Major Leave: Athlete Chooses Faith Over Fame

Freshman political science major and baseball player Charlie Ellis watched Ryne Roper play ball on TV for the University of Illinois for two years. He followed the team’s seasons and was always impressed by the aptitude of the Division I athletes he watched.

When he joined Union’s team, Ellis found out he wouldn’t have to turn on the TV anymore to learn from Roper because he’d be playing right alongside him.

“We were warming up one time, and we just started throwing,” Ellis said, remembering his first impression. “I’m telling you, it was a little bit nerve-wracking trying to catch his ball because he was just throwing it so hard. I think that’s when I really realized that, man, this guy can play.”

A Harrisburg, Illinois native, Roper made the decision to switch schools after his older brother and teammate graduated from the University of Illinois in 2015. He heard about Union through family and friends and said he was excited for an opportunity to grow in his faith while he grew as an athlete.

“Honestly, growing in my faith is more important than playing Division I baseball, so that was the best decision for me,” he said.

By all accounts, the junior elementary education major has been an outstanding athlete and leader for the team in his first Division II season.

Between watching his older brother Reid play and his father Jeff coach the game, Roper started developing a love for baseball at just five years old. By the time he graduated from Harrisburg High School, he had collected a lengthy list of accolades and went on to play for the Fighting Illini.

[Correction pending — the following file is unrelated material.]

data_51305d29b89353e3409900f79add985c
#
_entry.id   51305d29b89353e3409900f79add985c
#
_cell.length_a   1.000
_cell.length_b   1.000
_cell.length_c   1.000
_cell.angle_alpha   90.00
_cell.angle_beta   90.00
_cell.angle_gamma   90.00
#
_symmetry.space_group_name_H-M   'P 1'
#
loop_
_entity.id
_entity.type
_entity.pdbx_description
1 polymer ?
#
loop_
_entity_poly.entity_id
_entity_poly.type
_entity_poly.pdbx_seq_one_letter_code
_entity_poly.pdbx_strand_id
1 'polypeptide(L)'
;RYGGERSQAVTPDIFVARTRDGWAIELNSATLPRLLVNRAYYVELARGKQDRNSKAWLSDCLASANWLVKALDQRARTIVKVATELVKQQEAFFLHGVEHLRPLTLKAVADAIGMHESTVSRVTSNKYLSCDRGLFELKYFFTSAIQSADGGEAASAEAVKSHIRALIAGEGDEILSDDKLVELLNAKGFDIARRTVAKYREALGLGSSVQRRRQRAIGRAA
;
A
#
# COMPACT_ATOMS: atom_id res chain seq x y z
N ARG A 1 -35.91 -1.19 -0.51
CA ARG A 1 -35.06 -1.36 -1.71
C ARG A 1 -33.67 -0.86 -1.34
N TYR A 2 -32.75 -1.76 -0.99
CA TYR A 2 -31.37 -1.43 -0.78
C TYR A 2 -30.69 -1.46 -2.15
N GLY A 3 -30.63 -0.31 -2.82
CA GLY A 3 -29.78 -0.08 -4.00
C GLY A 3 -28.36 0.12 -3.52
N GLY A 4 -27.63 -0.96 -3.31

“My brother was there playing baseball, so I went and played with him,” Roper said. “Last year was his last year. I knew that he was going to be done so I didn’t feel tied there anymore.”

Cooper Thompson, freshman Christian ministry and missions major, grew up around Roper and attended high school with him. He said many perceive Roper as a serious guy, but he has a goofy side that most people don’t see.

“He turns into Paul Walker when he’s in a golf cart,” Thompson said. “One time he was driving and we got stuck in this mud right on the fairway and just left this huge rut right in the middle of this really nice golf course.”

Bailey Holbrook, freshman athletic training major, said he was surprised to learn that Roper left Illinois to play for Union, but it made more sense after seeing Roper’s faith come through in his attitude on and off the field.

Assistant Coach Andy Rushing said he is glad to have Roper on the team to quietly lead his younger players by example—he is confident in his abilities but not conceited in any way.

“As a coach, I want to be kind of what he is as a player,” Rushing said. “I’ve thought about that in watching him go about his business.”

While the players and coaching staff agree Roper is a talented player, they emphasized that he is much more than an athlete.

“I think that he sometimes gets frustrated with people thinking that he’s just some amazing baseball player and that’s it to him,” Ellis said. “He’s very Christ-like, and I think that he would never say that about himself. If you want to know about the real Ryne Roper, I would say that’s
really what he is.”